Ice Cream Has No Bones


Feynman was here.

by Ted Frimet

A pleasant lecture was had by all, at last Tuesday’s meeting in Princeton. Paul Halpern was informative, and entertaining as he discussed his book on Richard Feynman. And then I stepped into the trap I laid for myself. When Dr. Halpern was discussing Feynman’s thoughts on electrons moving forward, and backward in time, (evidently the math works, so I’ve been told) I asked a neophyte question if this was akin to quantum tunneling, with an electron paying the price of time, as it passes thru no space, at all. Our author was quick to point out that this theory of the realm of quantum theory was akin to the 1920’s time frame. After prodding him gently, as one would stir a Gridnard reaction into place, Paul helped me out by reminding all that the motions of this particular electron (or positron – depending on your time movement) was taking place in the 1950’s. Oh, Richard – we could have used a smoke and joke, here!

Time is relative. Questions and answer time, doubly so. And when the time came for Q&A, I too heard crickets. I bounded and twisted from my chair, knowing how the speaker felt, and at once queried you all – as if you had no question of your own to offer? And begged my way into asking of the good professor, “whatever happened to Ms. Bell?” You know the answer we got. And the floor was opened and I rejoiced in hearing and listening to all of you participate.

Feynman finally moved me. You see, I’ve been reading “New Quantum Universe” by Tony Hey, and Patrick Walters (which leaves out the math). You now have a clue as to where I am studying Quantum Physics (circa 1980). And although I had been taught, previously that Richard Feynman was difficult to learn from, I ushered into my living room, in the comfort of my own home, the YouTube channel that hosted his 1979 lecture from New Zealand. Auckland, I recall? And I learned that Richard is the man! Funny, bright, succinct, and yes, easy to understand. Why, I even drew reference from Feynman’s work. I compared it to a recent review I am working on. I am critiquing the graphic art in a 50 minute video discussing the underpinning of Snell’s Law. But you don’t want to hear of that until I finish the graphical critique. Stay tuned, because I’ll give a shout out to the author, here, in Sidereal Times, when the bun is out of the oven.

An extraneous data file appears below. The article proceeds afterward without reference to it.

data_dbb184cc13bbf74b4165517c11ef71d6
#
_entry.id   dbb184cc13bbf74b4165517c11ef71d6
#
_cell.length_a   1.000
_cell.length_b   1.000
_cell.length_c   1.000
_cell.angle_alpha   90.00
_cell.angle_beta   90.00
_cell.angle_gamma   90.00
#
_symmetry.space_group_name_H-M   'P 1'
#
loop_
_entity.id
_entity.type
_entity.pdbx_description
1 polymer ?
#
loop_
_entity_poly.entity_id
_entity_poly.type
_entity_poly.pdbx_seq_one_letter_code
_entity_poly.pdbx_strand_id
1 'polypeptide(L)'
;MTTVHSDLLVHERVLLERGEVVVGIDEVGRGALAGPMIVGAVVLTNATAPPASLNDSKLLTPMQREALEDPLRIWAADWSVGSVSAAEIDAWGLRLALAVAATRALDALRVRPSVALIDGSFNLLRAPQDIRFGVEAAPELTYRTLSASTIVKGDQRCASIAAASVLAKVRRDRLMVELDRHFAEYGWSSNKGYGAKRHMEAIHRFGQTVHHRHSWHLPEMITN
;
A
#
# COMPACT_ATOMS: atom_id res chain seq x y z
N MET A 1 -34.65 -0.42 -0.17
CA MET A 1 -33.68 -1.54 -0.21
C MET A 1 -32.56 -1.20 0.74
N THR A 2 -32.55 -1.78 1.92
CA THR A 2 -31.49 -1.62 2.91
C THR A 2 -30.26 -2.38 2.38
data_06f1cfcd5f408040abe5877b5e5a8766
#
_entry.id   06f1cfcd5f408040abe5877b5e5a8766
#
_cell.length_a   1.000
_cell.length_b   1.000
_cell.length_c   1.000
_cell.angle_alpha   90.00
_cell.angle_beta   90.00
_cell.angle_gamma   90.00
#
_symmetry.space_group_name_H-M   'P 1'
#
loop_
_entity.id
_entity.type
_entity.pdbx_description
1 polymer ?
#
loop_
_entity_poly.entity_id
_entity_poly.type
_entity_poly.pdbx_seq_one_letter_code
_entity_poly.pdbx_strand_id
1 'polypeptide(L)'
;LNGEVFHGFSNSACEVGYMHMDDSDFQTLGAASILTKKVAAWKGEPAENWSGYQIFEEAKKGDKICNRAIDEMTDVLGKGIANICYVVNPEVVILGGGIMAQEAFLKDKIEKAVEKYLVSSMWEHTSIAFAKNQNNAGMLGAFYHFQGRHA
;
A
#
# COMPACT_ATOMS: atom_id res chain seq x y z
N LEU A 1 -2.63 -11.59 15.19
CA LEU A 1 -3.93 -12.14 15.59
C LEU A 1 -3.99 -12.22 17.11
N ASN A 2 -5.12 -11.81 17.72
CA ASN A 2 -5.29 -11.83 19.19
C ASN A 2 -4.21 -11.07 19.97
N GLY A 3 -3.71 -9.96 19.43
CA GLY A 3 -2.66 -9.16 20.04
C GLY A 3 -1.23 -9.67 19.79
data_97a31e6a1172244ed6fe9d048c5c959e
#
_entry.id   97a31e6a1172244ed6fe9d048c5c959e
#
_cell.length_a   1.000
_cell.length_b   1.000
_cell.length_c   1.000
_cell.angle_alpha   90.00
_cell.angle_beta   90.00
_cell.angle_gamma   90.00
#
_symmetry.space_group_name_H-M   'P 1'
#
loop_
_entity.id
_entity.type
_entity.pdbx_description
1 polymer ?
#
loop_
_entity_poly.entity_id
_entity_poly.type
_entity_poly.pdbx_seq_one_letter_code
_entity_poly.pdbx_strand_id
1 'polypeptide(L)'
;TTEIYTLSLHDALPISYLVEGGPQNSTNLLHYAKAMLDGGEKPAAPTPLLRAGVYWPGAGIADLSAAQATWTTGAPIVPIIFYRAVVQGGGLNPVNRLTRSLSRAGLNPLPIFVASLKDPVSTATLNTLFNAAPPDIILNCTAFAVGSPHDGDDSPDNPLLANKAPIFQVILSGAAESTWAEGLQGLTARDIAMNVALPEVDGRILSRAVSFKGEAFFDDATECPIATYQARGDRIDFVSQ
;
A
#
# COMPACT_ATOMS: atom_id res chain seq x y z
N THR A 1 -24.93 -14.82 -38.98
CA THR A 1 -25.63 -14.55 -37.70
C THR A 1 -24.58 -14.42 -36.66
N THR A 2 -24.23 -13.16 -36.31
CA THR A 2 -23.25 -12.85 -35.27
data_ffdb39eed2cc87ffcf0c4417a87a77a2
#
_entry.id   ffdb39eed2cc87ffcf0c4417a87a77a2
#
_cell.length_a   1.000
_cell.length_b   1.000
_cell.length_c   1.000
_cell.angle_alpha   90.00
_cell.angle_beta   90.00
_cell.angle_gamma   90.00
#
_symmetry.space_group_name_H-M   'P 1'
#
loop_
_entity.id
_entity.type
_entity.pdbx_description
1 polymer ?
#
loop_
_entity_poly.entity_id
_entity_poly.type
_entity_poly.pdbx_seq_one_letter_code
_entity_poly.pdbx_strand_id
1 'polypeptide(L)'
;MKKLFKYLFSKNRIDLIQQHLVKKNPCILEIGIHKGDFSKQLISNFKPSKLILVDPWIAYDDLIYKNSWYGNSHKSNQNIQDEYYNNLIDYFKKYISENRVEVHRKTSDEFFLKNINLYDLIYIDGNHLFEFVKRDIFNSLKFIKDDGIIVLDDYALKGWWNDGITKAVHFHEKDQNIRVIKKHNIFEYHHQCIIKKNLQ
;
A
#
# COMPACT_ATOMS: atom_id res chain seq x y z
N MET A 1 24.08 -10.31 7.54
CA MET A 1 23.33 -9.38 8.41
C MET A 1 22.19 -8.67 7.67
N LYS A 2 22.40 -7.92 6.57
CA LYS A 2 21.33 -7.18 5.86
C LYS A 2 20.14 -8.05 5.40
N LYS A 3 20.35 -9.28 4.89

I am writing this second essay, because I wanted to relay to you what I’ve learned, recently. That Buddhists teach that once the mountains are mountains. And then you realize they aren’t. And then, they resolve to be mountains, once again. Boy, I really butchered that thought. Feynman helped me re-engage our reality of light. That is, when light “hits” matter, it causes the electron quantum state to either excite, or cascade into a lower level (basically). And in doing so, emits a photon of its own. Sometimes two or more. Depends on your physics. This photon, may in its terminus, reach your eyes.

So my mountain, as I explain it to you, may be lit by suns afar. However I never get to see the reflected light. It is in fact, re-radiated by the electrons of that matter, itself. As Amateur Astronomers, you get this immediately, as we turn our attention to White Dwarfs emitting non-visible Ultra Violet energy, being absorbed by a non-visible veil of a Nebula to be re-radiated by a now – visible Nebula. Ah, essays of old come to roost once again. However, when you look at the paint on the walls, it just doesn’t seem that the wall color isn’t reflected. At least, at first, until you grasp at the electrons doing the physics provide you with the privilege of seeing the wall color. Illusion of light prevails. Things are quite what they seem. And we rely on our brains to fill in the missing pieces, and help us maintain our sanity, less we stop to ponder the true nature of matter and energy.

I laughed out loud when Richard Feynman talked about a physicist that might not accept the light coming from their meal, when presented with a real steak on a plate. Poorly paraphrased here, he mused to the audience that those scientists that would refute the light, would end up being very hungry physicists. I suspect they would be selected out of the gene pool, for sure.

I have to stop now, and eat dinner. And do so before the cat photons eat the chicken tenders.